Understanding How Fidelity Bond Works

Understanding How Fidelity Bond Works

What is a fidelity bond? A Fidelity bond is a form of insurance that protects against losses due to dishonest acts by employees. This type of fidelity bond typically covers cash, securities, and other assets entrusted to the fidelity's care. A fidelity bond will reimburse an employer for losses resulting from employee theft or fraud up to the amount stated on the policy. If you are looking for more information about fidelity bonds, continue reading this post!

What is a fidelity bond?

A fidelity bond is a form of insurance that protects your business against fraud by employees.

If an employee makes unauthorized transactions, the fidelity bond will cover the cost of reimbursing you for any loss or damage resulting from their behavior. Every business that wants to stand behind its reputation needs fidelity bond insurance that helps with bonding needs. The fidelity bond also covers losses if someone is negligent in carrying out his/her duties at work. It's important to note that this type of coverage does not apply to premeditated acts committed by an employee who intends to cause harm - it only applies when things go wrong because the person was careless or incompetent while doing their job.

Why do I need a fidelity bond? Fidelity bonds are not required by law. However, most employers require employees to purchase fidelity bonds before they begin working. It is also up to the individual employer whether or not to retain a fidelity bond policy after an employee has left the company's employment. 

Why should you get fidelity bonds for your business? A fidelity bond could protect you from losses caused by dishonest acts of former employees who have access to your firm’s accounts and other assets while employed with your organization. The cost associated with purchasing these types of insurance policies may be worth it if there is ever any monetary loss due to fraud on behalf of one of your workers in the future.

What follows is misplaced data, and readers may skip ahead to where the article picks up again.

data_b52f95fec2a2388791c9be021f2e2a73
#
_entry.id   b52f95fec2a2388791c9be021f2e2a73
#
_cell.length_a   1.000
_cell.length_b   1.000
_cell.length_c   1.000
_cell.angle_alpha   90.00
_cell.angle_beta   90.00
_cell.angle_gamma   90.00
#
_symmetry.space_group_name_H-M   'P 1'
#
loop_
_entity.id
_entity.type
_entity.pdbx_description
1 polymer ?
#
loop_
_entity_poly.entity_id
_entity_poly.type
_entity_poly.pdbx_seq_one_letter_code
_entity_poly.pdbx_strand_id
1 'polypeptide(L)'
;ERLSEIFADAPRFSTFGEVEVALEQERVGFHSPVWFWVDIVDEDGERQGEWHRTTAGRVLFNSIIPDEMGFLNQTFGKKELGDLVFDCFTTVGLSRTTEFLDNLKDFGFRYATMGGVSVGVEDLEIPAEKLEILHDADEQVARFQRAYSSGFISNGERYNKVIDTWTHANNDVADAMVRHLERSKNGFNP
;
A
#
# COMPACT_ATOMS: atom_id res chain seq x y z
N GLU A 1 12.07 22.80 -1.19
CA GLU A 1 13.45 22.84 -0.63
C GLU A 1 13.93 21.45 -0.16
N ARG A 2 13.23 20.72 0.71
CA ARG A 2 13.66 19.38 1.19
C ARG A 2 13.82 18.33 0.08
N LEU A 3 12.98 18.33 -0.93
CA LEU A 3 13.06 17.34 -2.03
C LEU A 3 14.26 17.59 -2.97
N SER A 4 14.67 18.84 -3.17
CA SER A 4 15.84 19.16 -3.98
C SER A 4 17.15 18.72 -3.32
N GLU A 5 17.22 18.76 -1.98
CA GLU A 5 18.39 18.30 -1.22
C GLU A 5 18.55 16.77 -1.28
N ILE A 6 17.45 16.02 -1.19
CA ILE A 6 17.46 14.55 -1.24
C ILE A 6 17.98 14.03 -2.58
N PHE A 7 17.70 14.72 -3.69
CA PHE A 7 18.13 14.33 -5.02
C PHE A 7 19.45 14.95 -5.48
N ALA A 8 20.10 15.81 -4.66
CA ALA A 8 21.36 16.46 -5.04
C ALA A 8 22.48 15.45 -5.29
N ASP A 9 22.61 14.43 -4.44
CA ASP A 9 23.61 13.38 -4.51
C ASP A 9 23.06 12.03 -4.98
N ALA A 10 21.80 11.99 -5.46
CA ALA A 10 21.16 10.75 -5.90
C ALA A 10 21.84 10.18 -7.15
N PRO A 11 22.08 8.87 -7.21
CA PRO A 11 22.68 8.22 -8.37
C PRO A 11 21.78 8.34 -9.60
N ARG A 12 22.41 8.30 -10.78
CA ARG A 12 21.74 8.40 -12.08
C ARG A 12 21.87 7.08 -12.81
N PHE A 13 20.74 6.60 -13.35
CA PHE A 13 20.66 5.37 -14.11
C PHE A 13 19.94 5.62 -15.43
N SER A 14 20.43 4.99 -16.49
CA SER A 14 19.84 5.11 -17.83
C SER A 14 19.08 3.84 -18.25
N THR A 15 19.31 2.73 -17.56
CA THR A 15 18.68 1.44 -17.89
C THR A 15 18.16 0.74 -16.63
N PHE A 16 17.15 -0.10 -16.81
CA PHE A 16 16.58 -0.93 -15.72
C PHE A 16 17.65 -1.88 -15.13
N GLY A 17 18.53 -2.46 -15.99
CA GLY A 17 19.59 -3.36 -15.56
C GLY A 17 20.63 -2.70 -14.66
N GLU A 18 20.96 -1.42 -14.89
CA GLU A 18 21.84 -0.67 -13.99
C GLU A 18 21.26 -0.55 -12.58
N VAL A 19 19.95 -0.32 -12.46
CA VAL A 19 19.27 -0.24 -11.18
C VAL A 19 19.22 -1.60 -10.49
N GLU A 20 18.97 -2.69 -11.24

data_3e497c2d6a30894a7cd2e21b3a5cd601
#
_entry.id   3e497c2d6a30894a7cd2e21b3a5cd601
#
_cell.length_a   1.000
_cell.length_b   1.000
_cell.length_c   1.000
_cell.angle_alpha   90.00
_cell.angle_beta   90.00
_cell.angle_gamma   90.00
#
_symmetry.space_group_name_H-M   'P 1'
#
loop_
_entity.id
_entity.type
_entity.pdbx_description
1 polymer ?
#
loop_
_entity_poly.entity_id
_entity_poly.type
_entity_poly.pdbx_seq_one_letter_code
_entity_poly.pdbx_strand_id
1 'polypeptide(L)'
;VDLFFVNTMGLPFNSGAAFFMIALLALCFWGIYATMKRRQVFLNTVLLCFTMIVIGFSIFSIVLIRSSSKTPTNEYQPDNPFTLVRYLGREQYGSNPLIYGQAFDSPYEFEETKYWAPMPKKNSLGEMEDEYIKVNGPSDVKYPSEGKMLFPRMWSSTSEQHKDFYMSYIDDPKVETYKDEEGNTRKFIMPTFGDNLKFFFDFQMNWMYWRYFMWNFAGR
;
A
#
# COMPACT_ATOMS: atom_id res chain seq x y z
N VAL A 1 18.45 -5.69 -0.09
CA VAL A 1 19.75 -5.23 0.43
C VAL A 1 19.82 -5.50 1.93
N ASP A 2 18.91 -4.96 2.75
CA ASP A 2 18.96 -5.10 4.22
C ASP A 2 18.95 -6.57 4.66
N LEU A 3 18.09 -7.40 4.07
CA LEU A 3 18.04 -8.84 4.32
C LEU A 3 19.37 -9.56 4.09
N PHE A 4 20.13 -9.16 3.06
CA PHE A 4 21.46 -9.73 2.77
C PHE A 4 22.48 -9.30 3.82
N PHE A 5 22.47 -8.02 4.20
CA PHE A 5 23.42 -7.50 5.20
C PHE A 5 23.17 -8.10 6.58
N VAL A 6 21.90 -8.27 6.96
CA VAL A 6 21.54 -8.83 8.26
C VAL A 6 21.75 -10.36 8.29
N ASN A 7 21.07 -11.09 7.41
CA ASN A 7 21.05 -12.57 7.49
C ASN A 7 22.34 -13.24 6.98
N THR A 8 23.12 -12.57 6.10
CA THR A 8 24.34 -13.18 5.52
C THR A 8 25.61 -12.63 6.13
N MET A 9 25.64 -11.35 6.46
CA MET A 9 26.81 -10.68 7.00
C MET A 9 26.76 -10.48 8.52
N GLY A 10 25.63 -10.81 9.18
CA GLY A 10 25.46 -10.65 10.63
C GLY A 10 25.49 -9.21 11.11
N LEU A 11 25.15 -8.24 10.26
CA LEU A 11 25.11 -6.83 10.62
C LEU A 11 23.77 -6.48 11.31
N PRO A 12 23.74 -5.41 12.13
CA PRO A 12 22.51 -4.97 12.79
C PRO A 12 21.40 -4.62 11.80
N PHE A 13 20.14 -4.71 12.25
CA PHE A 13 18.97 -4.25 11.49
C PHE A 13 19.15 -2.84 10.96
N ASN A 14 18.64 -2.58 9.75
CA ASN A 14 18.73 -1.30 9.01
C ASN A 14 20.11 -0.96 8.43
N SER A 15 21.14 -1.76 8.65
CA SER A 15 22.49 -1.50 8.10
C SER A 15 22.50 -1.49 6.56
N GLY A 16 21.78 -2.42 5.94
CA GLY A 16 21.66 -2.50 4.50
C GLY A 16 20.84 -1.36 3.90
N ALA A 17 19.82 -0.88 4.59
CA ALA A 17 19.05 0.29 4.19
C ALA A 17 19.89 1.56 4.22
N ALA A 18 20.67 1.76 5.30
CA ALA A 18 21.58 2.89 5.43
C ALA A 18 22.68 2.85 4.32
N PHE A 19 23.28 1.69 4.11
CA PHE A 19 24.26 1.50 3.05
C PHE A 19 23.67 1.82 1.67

How does it work?

Fidelity bond claims are not always easy to prove. This can be especially true for smaller businesses that do not have a formal process in place to track employee activity and/or require employees to sign an agreement stating they will abide by specific company policies regarding fidelity bonds before working with the firm. 

However, if you suspect someone may have been involved in criminal activities against your business - even if the person is no longer employed there - it's important to report this information as soon as possible because many fidelity bond providers offer what's called "extended reporting" periods after an individual has left their organization. In any event, individuals who purchase fidelity bonds should follow three basic steps:

  • look into whether or not your state requires employers of certain businesses to provide fidelity bonds
  • purchase a bond that has the lowest possible premium cost and is customized for your business.
  • make sure you understand how claims are filed, as well as what information will be required in order for them to process it quickly and efficiently.

Many insurance providers offer free initial consultations with fidelity bond agents who can answer questions about whether or not these types of policies apply best to your company's needs - plus they may even have additional tips on ways you can prevent fraud from happening in the first place.

Who can get one?